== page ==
I prune indeterminate tomato plants and the flavor of the fruit compared to unpruned in the same garden, sunlight, watering and soil was actually rather remarkable. Once the plant gets to a certain size, it starts diverting some energy (specifically sugars) into flowers (eventually fruit) and more stems. If you prune off the suckers on an indeterminate plant, you leave more of that sugar production towards producing more flowers and therefore more and more flavorful fruit. If you leave the suckers on there, additional energy is needed to continue that growth and even more suckers on those branches. You will loose the potential to have more flowers, but eventually these get so full that they block out sunlight and really inhibit photosynthesis.

Perhaps try just doing both one season and see which results you like. I live in Central Fl and have not had an issue with the sun scorching my plants or fruit, but perhaps that is a concern to be worried about for you in your specific garden. You will absolutely need to stake them however, they will grow VERY tall with the proper soil and watering! GOOD LUCK!!!!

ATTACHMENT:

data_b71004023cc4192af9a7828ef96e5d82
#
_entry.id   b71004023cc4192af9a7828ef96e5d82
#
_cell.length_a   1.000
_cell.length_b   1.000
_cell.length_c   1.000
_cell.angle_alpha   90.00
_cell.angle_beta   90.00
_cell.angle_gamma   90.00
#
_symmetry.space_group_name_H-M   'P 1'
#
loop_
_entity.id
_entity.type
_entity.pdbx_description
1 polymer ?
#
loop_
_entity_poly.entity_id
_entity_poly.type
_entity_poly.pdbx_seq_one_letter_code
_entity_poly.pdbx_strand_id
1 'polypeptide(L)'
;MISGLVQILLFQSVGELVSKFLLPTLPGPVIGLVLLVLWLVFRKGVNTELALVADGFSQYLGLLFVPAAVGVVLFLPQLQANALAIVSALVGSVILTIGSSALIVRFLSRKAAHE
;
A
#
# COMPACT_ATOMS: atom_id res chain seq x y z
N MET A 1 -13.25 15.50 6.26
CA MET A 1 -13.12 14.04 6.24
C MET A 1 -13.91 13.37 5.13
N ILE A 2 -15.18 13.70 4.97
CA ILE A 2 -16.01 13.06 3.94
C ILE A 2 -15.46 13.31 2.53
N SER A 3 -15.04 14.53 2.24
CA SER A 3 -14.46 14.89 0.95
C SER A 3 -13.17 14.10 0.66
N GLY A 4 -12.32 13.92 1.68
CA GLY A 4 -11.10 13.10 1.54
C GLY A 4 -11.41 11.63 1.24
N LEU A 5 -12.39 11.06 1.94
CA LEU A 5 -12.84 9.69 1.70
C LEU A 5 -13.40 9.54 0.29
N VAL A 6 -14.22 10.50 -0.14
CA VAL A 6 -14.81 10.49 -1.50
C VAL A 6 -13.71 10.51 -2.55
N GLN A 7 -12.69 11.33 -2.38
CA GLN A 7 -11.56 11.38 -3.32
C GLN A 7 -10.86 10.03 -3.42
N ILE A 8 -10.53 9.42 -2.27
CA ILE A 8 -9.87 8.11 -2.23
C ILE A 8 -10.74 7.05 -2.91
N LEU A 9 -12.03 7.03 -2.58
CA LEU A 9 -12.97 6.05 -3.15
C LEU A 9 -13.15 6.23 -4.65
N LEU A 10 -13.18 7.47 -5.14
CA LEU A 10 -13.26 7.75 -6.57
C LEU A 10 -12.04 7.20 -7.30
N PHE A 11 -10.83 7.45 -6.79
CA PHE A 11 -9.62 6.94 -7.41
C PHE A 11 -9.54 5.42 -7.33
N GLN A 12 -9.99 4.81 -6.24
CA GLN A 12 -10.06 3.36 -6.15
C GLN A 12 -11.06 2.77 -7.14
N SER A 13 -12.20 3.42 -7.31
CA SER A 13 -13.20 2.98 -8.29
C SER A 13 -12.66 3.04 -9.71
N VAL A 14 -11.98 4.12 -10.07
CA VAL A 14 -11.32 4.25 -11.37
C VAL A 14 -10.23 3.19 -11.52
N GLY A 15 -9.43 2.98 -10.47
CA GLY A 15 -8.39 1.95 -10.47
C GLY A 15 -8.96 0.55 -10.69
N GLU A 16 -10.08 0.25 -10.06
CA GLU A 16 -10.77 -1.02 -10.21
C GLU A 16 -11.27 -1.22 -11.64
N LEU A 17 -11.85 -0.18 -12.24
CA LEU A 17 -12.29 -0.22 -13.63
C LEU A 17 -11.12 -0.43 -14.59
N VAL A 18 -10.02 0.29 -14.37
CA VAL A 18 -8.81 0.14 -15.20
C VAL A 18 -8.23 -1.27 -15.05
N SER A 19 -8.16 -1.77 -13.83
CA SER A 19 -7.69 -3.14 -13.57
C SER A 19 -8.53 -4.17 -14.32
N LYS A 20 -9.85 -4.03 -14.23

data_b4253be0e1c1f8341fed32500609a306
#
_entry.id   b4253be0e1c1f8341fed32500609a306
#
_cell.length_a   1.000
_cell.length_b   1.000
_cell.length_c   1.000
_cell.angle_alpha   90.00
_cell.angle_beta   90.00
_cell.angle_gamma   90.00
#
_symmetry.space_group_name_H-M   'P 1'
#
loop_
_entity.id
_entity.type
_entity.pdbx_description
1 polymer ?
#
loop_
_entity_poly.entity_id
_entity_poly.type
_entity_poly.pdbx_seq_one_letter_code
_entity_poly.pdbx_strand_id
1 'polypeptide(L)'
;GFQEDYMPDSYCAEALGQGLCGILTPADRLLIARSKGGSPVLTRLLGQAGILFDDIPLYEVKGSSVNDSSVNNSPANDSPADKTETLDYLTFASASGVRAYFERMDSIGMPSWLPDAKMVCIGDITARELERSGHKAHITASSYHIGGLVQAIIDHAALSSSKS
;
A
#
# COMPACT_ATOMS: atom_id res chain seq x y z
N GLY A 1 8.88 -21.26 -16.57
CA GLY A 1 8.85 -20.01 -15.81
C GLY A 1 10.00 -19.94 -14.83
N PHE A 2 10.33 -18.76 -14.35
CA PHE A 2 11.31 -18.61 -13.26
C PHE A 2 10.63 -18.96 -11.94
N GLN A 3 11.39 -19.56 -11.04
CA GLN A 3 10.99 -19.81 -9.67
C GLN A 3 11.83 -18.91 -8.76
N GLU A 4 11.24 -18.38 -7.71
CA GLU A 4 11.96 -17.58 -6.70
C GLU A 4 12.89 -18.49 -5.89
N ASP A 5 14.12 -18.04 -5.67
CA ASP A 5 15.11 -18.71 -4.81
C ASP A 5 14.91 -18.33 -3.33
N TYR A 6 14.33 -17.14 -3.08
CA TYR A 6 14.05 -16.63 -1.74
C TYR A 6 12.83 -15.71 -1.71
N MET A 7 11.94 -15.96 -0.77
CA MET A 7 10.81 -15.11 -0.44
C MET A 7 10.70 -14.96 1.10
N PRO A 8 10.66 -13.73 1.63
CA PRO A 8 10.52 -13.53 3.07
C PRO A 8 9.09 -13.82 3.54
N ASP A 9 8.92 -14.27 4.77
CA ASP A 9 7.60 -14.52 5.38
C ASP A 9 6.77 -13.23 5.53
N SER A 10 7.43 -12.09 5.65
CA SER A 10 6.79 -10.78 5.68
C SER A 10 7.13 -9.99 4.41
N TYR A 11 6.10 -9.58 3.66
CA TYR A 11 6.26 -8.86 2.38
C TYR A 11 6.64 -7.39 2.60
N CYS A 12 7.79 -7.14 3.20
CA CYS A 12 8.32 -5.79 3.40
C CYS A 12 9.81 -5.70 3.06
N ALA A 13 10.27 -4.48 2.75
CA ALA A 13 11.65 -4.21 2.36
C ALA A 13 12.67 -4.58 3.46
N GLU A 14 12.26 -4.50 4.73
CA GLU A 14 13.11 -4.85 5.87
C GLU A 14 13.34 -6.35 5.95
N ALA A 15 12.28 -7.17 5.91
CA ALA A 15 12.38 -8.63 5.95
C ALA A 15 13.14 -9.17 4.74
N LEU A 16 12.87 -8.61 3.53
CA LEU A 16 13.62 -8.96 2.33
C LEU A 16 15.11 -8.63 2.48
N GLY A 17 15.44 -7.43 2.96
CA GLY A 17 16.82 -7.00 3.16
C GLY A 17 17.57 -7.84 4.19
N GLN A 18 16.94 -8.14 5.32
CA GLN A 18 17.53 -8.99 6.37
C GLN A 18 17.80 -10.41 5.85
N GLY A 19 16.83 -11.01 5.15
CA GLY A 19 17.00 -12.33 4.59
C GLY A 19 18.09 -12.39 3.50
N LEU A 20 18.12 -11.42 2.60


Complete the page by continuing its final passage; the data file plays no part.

Bookmark   April 12, 2013 at 6:07PM
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When I saw the title I thought you were a sucker for suckers like I am. I discovered last year that suckers will root in water so now if I prune a sucker(which I seldom do) I can't bear to discard it- I have to root it and find a spot for it! I'm a sucker for free little plants. Hoping to extend my harvest time too this year doing this.

    Bookmark   April 13, 2013 at 12:15AM
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Michael AKA Leekle2ManE - Zone 9a - Lady Lake

I thought about rooting some suckers, but seeing as I am pretty much the only one who really likes tomatoes in my family, I figure 5 plants will be enough to keep my happy. And keep my freezer stocked with tomato sauce.

    Bookmark   April 13, 2013 at 7:43AM
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L_in_FL(8B/9A Border, NW FL)

Afishlady, you can also root suckers in damp potting mix. Bury most of the stem in the mix and keep the mix constantly moist and in the shade for a few days, then re-acclimate the sucker to full sun gradually (over several days).

Once it can handle full sun without wilting, it's ready to plant.

    Bookmark   April 13, 2013 at 10:43AM